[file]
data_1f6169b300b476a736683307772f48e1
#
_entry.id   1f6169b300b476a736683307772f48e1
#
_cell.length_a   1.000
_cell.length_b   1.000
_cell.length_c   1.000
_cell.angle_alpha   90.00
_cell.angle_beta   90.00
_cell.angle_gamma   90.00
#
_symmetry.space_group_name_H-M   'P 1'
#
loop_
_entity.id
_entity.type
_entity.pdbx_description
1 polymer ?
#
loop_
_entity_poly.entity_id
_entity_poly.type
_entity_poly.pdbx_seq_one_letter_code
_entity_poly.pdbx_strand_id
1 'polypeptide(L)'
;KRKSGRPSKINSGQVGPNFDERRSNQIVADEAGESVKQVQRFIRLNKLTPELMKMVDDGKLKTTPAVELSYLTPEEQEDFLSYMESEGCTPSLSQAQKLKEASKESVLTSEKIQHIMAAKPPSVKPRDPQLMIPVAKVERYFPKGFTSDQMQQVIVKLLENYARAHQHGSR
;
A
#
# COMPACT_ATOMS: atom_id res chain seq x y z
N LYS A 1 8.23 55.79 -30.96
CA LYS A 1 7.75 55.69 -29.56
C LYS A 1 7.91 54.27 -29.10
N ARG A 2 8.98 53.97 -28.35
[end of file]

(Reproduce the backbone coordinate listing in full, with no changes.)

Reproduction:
data_1f6169b300b476a736683307772f48e1
#
_entry.id   1f6169b300b476a736683307772f48e1
#
_cell.length_a   1.000
_cell.length_b   1.000
_cell.length_c   1.000
_cell.angle_alpha   90.00
_cell.angle_beta   90.00
_cell.angle_gamma   90.00
#
_symmetry.space_group_name_H-M   'P 1'
#
loop_
_entity.id
_entity.type
_entity.pdbx_description
1 polymer ?
#
loop_
_entity_poly.entity_id
_entity_poly.type
_entity_poly.pdbx_seq_one_letter_code
_entity_poly.pdbx_strand_id
1 'polypeptide(L)'
;KRKSGRPSKINSGQVGPNFDERRSNQIVADEAGESVKQVQRFIRLNKLTPELMKMVDDGKLKTTPAVELSYLTPEEQEDFLSYMESEGCTPSLSQAQKLKEASKESVLTSEKIQHIMAAKPPSVKPRDPQLMIPVAKVERYFPKGFTSDQMQQVIVKLLENYARAHQHGSR
;
A
#
# COMPACT_ATOMS: atom_id res chain seq x y z
N LYS A 1 8.23 55.79 -30.96
CA LYS A 1 7.75 55.69 -29.56
C LYS A 1 7.91 54.27 -29.10
N ARG A 2 8.98 53.97 -28.35